Medical News

1903 Journal of the American Medical Association (JAMA)  
Philosophy. He is also professor of "linguistal," whatever that is. The degree of B.D. is given for $5 and a certain amount of study. Candidates for M.D. and D.D. apparently pay $50 per annum for their instruc¬ tion. There is also a nurses' school attached to the con¬ cern that graduates its trained nurses. The establish¬ ment is in full blast and considerably patronized, not enteric fever, 4, against 15, 8 and 5. During the four Aveeks ending April 25 the total death-rate for the metropolis
more » ... 16 per 1,000, being 3.3 beloAV the mean rate in the correspond¬ ing periods of 10 years, 1893-1902. In the week ending April 25 there were 1,483 deaths, Avhich included 80 from measles, 7 from scarlet fever, 22 from diphtheria, 33 from whooping cough, 17 from diarrhea, and not one from smallpox, typhus or enteric fever. The deaths from measles, which had been 73, 48 and 74 in the preceeding three weeks, rose to 22, but were 11 below the average. The deaths from Avhooping cough, Avhich had been 60, 47 and 33 in the preceding three Aveeks, rose to 38, but Avere 22 below the average. Twelve deaths Avere attributed to influenza against 17, 17 and 8 in the preceding three weeks.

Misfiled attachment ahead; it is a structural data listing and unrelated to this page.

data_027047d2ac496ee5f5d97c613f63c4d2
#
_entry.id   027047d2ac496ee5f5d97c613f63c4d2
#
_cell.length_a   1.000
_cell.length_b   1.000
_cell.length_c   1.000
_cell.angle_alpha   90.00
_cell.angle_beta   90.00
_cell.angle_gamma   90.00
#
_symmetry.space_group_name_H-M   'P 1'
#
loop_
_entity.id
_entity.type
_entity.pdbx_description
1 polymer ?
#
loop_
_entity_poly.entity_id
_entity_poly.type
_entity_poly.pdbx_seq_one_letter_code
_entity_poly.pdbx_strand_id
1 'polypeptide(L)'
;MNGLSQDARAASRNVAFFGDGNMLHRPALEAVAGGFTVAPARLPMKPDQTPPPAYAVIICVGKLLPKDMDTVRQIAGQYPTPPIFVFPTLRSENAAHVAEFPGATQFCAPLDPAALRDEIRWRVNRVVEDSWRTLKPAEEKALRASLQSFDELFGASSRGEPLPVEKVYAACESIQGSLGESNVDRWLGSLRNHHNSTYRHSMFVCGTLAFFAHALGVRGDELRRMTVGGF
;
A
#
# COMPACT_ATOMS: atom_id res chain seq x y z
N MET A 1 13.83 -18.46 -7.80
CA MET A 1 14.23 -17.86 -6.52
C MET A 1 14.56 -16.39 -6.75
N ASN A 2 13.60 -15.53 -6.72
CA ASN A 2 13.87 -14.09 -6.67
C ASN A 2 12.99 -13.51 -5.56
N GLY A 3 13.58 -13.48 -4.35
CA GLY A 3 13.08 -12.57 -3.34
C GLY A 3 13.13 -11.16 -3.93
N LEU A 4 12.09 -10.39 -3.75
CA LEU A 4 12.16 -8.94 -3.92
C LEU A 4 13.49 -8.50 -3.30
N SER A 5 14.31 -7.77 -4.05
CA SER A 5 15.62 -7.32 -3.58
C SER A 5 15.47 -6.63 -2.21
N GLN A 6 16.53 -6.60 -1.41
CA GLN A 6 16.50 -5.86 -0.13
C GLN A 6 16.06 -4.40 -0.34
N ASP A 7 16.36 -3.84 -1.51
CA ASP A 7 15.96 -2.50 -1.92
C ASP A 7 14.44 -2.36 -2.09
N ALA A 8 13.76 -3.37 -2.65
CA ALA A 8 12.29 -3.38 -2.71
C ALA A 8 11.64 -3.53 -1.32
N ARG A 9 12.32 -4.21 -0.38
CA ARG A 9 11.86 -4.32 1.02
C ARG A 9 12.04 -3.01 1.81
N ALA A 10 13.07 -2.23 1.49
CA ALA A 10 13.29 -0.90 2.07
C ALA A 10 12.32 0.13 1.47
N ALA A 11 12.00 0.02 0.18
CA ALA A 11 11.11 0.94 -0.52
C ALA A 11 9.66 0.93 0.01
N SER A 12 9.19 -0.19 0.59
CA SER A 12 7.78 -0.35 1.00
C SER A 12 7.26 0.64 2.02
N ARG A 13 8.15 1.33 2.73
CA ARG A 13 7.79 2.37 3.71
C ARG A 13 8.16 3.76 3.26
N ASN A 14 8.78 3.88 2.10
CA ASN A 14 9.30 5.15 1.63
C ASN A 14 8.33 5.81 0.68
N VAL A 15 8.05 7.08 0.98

doi:10.1001/jama.1903.02490220037010 fatcat:rnodaapsxzadrkl4jabhomytbm